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  • 5 Ways to Profit From Seasonality - And Boost Your Stock Portfolio!

    July, 2011

    Although the success of your stock portfolio is ultimately based on the stocks you pick and your timing within each individual stock's rise and fall, there are also larger undercurrents that can impact the entire market. We are talking about seasonality - not to be confused with market timing. Market timing refers to picking the tops and bottoms of short-term price patterns within the market. Seasonality, on the other hand, refers to using historical seasonal price patterns to anticipate how the market will react and then proactively investing based on that knowledge.

    1. Year End & January Effect

    As we near the end of December we usually see a dip in the small cap stocks as investors sell losing stocks in order to claim capital losses. This mad dash to sell off stocks before the end of the year is then followed with excited buying at the beginning of January as investors make their return to equity markets.

    If you have losing stocks and are looking to record a tax loss, it's best to start thinking of selling towards November / early December, rather than waiting until the very end of December, when stocks are over sold. By beating the market to the selloff, you'll be out before the mass sell-off sends prices even lower. Vice versa, if you are looking to buy small caps, the end of December is often a good time to do so before the market picks up again in January, hence why we term it the "Year End & January Effect"

    2. Turn of the Month

    There is a tendency for stocks to rise at the beginning of each month and then dip during the middle of the month. In particular, the last day and first two days of the month tend to be more bullish. New money being directed toward mutual funds plays a large role in this effect. As a result, if you have a monthly investment plan, contributing to your portfolio in the middle of the month may prove more lucrative than investing at the beginning of each month. A great entry point for some investments occurs at the Turn of the Month.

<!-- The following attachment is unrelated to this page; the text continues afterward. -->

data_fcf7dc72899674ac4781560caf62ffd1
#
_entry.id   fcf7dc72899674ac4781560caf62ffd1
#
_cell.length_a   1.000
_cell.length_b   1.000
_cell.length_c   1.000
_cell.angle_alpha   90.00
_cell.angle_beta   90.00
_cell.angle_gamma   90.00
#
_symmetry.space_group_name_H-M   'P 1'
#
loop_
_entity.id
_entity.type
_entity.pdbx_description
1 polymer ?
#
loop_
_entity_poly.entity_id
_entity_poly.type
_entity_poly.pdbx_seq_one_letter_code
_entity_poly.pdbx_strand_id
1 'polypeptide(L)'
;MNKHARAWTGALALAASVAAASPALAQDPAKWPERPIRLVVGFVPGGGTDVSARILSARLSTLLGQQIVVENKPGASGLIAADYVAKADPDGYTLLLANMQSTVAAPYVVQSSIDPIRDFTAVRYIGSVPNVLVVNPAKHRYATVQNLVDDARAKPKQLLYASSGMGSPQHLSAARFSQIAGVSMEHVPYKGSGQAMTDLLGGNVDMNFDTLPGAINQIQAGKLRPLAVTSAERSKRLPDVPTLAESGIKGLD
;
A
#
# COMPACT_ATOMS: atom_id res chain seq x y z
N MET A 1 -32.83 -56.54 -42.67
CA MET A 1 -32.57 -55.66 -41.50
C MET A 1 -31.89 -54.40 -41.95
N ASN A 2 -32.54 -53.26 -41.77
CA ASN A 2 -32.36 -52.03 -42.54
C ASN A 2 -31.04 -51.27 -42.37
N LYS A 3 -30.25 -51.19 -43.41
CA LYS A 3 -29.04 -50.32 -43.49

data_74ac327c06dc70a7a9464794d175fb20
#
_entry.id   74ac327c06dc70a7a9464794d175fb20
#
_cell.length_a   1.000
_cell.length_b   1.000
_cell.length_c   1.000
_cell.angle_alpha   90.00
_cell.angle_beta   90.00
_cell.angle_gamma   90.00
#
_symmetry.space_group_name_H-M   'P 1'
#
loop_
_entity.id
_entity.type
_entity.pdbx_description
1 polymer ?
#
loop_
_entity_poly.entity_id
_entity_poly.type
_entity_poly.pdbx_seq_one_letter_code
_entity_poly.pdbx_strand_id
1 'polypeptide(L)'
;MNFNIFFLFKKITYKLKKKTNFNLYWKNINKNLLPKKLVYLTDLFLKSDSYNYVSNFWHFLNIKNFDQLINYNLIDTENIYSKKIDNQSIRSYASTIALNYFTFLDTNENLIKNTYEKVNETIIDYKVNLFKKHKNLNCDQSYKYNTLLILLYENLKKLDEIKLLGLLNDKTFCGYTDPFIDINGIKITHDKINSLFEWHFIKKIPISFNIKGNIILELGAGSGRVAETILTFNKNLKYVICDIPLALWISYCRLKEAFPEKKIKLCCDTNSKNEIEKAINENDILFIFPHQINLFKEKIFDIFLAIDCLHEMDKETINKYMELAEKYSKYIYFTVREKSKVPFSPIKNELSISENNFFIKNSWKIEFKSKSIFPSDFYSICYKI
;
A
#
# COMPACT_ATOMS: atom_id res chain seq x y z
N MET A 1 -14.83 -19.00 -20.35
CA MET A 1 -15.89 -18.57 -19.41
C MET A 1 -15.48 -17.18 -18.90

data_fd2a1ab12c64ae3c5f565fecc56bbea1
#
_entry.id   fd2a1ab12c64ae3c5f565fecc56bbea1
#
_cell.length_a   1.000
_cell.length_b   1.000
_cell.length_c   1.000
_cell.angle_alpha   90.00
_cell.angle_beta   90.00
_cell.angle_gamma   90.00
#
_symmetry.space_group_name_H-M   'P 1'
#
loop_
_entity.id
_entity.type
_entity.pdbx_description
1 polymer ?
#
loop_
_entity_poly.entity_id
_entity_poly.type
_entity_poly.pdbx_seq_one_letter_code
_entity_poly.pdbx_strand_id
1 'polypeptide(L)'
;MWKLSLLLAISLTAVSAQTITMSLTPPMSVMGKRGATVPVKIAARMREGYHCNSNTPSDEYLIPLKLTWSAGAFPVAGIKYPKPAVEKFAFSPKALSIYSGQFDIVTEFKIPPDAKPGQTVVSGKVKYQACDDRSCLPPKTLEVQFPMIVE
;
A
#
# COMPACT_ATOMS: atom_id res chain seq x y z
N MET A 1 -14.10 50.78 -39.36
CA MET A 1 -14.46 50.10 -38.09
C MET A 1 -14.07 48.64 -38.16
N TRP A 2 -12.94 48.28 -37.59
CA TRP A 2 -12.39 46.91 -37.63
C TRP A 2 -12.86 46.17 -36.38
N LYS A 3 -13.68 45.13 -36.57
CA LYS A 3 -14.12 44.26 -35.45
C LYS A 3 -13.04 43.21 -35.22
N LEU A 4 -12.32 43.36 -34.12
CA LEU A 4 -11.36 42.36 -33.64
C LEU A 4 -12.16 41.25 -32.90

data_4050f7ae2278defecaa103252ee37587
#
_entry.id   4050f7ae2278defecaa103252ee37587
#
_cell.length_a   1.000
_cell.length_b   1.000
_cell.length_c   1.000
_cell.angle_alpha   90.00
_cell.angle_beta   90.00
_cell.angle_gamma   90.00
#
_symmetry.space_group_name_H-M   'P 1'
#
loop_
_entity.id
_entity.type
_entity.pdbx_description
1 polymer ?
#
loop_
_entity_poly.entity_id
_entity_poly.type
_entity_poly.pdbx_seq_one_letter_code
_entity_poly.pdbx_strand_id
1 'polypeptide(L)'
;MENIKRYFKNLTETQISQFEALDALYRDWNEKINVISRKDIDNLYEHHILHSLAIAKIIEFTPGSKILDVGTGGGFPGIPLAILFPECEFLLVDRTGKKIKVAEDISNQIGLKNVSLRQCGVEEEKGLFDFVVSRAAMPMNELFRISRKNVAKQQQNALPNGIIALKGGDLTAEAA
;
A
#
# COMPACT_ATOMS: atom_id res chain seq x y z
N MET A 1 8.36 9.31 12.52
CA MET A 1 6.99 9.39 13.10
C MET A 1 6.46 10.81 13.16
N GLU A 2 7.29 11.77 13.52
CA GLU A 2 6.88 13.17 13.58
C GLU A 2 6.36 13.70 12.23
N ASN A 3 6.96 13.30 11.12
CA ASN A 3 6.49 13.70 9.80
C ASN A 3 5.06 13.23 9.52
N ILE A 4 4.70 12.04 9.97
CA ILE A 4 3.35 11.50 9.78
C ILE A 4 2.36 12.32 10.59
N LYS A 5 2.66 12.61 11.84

3. Mondays and Holidays

    Although I did say "5 Tips", I like to under-promise and over-deliver. Here are two tips bundled into one:

    Firstly, stock markets tend to often dip on Mondays. The reasons for this may be from a build-up of bad news over the weekend, or just an overall gloomy "back to work" sentiment a lot of people (including investors) feel on Monday mornings. For the prudent investor, grab your coffee early and look for the deals that Monday's can offer. After all, it is considered the best day of the week to buy stocks.

    Secondly, Three Day Holidays can have an even more pronounced effect, or the opposite effect, depending how you look at it. Prior to a long weekend there is usually a positive, celebratory feel in the air and this leads to a trend where stock prices often rise on the day(s) leading up to the long weekend.

    Be aware of Mondays & Holidays and leverage these tips to help boost your stock portfolio!